Raven feathers, a deep cold night fueled by a bonfire and beer.
Victory runs hot, steaming piss into the trout-filled river
Lined by a hundred cars, nights caws, and some more tame
Drinking brawls. All night long, the happy Indian basketball
Warriors sing ’49 songs: We won, but my dark-hair girlfriend
Left with one of the blue-eyed. He na ya na . . . .
My brothers smile with big white teeth, have strong backs like their
Broncos and are blessed with good looks. That’s what Crow boys
Do best—look good and play good ball. I wish Grandma Susie
Was here to see her young Crow and Navajo boys, their hearts full
Of wild war ponies. But because of old age, she was put in a home
Where she is reverting back into a baby—quivering mouth, softening
Body like melting ice cream, wetting her bed—as her nurse-mother sighs.
Grandma is there captured within the state-certified white walls.
Reflections appear—Kit Carson, Custer, Andrew Jackson’s ghosts—
In the many stainless steel items of the room: the nearby syringe,
The mirror, the drinking cup, the stethoscope. The nurse turns off
The television, it buzzes and flashes a bright blue dot that burns
In my grandmother’s retina. More ghosts appear, this time as lost
Shadows on film behind the great family photo. Our pasts
Flood back from the Sea of Forgetfulness . . . . Old girlfriends,
Old boyfriends, old wives, old husbands—grainy moments belonging
To brothers, cousins, sisters, friends. Their demands are frenzied
As mean seagulls overwhelming me holding a bag of popcorn:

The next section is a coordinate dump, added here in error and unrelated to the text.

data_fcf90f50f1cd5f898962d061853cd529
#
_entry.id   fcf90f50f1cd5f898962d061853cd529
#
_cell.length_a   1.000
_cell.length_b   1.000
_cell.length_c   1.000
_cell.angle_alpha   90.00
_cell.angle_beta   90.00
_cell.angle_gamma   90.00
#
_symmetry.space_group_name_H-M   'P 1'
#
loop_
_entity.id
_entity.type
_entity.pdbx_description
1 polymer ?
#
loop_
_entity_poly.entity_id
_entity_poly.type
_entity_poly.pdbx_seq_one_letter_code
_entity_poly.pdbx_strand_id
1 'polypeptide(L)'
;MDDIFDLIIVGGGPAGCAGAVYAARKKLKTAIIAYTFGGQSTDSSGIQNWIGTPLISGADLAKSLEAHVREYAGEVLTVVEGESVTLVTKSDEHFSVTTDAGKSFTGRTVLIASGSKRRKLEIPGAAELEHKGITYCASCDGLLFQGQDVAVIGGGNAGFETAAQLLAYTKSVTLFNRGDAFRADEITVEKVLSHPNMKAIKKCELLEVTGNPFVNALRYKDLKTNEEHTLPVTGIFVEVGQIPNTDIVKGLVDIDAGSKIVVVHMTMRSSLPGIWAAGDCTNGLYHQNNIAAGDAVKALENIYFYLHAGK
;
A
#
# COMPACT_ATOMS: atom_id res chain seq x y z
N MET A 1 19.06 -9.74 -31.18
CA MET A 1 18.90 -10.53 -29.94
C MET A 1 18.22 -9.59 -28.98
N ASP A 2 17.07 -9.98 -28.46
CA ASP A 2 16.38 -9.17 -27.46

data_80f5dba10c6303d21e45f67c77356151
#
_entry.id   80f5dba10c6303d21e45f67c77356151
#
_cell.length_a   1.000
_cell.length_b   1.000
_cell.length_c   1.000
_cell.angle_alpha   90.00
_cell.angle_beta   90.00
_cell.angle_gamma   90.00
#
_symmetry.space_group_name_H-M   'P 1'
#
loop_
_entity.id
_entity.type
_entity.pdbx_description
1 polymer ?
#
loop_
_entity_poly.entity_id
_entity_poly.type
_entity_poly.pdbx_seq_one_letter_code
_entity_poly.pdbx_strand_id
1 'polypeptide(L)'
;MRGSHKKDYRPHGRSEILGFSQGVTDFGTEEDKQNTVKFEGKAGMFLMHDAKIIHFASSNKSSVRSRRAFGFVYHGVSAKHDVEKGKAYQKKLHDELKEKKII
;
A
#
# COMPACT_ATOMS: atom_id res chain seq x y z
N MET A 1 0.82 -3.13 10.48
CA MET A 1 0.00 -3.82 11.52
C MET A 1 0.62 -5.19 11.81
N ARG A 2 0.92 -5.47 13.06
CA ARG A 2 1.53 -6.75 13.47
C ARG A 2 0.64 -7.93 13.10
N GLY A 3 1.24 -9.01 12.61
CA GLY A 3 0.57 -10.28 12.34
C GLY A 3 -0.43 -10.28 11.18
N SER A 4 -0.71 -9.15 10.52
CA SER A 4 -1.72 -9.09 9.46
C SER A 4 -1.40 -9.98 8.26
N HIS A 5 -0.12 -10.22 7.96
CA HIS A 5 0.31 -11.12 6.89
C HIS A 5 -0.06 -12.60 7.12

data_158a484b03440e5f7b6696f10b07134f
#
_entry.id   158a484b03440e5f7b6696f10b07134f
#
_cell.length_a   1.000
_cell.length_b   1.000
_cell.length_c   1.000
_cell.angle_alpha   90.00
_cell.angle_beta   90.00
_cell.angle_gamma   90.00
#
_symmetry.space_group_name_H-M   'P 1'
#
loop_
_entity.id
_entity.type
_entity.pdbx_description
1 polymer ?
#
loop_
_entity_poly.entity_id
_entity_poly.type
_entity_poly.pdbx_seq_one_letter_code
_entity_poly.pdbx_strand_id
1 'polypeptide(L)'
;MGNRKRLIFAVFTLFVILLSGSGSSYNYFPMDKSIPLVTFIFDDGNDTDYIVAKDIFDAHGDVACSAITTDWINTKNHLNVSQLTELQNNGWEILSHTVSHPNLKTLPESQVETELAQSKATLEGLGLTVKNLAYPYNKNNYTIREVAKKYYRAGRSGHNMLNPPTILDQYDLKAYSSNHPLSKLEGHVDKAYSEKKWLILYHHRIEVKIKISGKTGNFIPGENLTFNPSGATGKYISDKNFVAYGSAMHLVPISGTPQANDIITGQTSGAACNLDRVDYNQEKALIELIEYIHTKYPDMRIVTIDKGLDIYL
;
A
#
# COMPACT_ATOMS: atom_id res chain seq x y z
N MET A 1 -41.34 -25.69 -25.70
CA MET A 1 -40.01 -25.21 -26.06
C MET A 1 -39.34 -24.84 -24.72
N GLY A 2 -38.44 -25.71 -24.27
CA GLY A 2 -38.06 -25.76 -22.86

Burn those! Burn them up! Why the hell did you keep them alive?!
I should burn them so that the stars can smell the rising visions.
When the sunrise burns the nightmares, like flies stuck on the silk
In a dreamcatcher, the visions explode into flares. Bright as a blue
Ball lightning floating mysteriously over Grandma Susie’s place.
Her reservation home with its sleek red canyons, rabbit brush,
Sand dunes, is like seeing Giza’s pyramids, Disneyland, Stonehenge,
The Grand Canyon. A place filled with the awe of fairy dust,
A dinosaur’s tooth, a pure gold coin. I pick up the last
Leaf that floats into my hands. Here, Grandma’s sheep corral
Is empty of foul smells. And there staring at me is my last image:
A sheep dog locked in photograph. Grandma’s sheep dogs
Never have names and the only word they ever learn
And know is “Dibé!” “Dibé!” “Dibé!”
A command as heavy as hail shattering a windshield:
“Dibé!” Go back to the sheep, now! Watch over them!
Watch out for sheep-stealing coyotes.
They all run like hurt boys glancing up to see if the sky will fall.
This one sheep dog is a mutt sitting next to his empty
Dog dish—a Chevy hubcap. His eyes are black marbles:
One eye is Hungry, one eye is Lonely. With only
A life span of three years, a sheep dog dies from the elements,
Fighting a mountain lion, or from a gunshot wound
(For a developing a taste for tender lamb).
Taking care of sheep is their story. Like the many tribes
Wiped out from smallpox long before the white man
Gave the tribe a history, and because we forgot them,
They, the sheep dogs, die nameless too. When Grandma was happy
With her sheep dogs, she would feed them a can of government
Peanut butter and watch them chew, chew, chew. Licking.
She watched each one lick its teeth and fur for hours . . . .
I can still hear her laughing about her sheep dogs.